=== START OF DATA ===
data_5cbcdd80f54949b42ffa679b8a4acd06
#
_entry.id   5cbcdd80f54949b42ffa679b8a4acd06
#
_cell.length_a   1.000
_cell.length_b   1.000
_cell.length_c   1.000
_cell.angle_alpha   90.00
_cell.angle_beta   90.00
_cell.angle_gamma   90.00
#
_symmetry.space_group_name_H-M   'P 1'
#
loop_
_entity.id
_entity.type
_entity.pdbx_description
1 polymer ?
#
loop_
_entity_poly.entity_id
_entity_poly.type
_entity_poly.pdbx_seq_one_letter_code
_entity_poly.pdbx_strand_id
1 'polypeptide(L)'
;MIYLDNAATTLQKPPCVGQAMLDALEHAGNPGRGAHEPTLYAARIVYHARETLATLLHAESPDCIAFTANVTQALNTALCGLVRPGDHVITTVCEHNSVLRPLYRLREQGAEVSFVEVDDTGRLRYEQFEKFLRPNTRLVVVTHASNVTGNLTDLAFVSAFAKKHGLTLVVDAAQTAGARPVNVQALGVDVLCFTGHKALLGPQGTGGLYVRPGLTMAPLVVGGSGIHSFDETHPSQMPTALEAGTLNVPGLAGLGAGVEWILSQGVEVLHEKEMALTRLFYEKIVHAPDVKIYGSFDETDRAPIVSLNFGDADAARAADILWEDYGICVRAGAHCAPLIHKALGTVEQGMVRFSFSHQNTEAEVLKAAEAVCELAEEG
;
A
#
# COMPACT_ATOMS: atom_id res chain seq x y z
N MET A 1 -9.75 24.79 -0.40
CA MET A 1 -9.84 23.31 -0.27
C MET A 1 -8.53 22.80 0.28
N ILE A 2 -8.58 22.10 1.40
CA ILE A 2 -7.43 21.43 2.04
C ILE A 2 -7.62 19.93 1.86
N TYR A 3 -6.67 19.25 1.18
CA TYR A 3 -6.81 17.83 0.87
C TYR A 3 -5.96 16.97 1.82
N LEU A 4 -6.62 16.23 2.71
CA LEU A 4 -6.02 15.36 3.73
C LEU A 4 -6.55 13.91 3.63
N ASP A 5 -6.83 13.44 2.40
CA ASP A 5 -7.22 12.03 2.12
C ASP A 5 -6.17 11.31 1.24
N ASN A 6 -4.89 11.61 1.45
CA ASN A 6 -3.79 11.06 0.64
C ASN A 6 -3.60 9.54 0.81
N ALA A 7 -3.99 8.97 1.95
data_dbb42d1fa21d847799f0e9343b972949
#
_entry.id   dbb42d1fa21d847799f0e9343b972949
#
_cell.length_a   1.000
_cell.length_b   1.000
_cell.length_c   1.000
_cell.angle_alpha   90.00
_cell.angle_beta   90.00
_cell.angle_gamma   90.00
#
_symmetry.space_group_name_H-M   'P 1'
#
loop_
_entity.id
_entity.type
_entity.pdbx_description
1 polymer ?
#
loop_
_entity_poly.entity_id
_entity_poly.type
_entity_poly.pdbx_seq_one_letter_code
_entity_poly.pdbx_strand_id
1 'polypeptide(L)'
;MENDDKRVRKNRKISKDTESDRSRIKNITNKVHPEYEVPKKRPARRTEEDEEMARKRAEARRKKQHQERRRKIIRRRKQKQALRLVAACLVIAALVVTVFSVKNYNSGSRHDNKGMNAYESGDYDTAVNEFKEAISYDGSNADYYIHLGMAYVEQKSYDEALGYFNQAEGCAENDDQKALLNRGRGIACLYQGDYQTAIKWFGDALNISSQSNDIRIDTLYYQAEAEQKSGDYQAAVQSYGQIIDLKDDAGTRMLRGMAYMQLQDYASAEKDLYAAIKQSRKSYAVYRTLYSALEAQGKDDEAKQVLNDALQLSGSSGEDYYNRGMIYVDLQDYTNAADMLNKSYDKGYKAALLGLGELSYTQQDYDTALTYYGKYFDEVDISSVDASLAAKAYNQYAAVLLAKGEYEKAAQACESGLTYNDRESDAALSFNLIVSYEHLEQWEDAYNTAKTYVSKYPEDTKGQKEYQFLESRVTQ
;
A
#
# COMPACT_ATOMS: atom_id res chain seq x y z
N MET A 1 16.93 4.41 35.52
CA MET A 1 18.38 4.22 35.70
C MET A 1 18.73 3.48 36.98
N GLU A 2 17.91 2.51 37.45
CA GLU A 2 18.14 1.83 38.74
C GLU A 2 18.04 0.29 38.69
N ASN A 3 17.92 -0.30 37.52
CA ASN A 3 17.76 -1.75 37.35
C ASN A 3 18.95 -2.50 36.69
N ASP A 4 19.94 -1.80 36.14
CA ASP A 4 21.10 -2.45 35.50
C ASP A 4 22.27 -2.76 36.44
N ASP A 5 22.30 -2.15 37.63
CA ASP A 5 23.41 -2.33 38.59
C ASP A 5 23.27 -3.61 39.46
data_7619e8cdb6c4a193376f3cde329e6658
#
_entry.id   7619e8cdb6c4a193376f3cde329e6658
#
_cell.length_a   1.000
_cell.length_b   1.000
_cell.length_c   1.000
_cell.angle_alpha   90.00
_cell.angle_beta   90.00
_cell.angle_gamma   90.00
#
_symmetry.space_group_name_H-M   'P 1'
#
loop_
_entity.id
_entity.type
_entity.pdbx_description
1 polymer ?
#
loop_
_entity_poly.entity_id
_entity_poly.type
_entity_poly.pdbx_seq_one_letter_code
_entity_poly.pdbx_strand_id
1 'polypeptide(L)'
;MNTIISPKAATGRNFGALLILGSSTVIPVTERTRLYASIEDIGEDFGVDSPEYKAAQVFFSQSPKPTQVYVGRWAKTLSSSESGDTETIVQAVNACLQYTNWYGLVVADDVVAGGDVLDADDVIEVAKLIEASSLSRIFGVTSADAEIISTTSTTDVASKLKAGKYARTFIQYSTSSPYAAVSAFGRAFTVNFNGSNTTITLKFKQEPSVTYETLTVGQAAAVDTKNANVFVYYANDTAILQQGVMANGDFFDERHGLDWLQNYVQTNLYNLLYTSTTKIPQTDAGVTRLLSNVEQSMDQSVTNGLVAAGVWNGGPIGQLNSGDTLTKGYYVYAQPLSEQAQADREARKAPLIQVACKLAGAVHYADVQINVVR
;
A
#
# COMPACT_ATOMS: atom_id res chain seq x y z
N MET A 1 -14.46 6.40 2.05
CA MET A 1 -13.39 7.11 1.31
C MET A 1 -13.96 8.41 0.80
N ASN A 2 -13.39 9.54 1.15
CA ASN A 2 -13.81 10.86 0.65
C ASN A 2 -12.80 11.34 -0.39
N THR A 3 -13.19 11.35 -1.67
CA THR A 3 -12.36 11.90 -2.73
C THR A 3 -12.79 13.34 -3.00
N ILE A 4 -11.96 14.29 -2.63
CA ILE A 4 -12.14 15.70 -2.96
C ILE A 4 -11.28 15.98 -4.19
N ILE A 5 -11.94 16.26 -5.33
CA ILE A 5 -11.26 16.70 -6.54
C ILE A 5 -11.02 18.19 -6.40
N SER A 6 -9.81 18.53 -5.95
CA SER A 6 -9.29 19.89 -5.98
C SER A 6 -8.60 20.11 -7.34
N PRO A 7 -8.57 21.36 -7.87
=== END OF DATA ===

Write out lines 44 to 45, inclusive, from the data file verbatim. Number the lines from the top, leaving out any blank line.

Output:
CA ASP A 5 -7.22 12.03 2.12
C ASP A 5 -6.17 11.31 1.24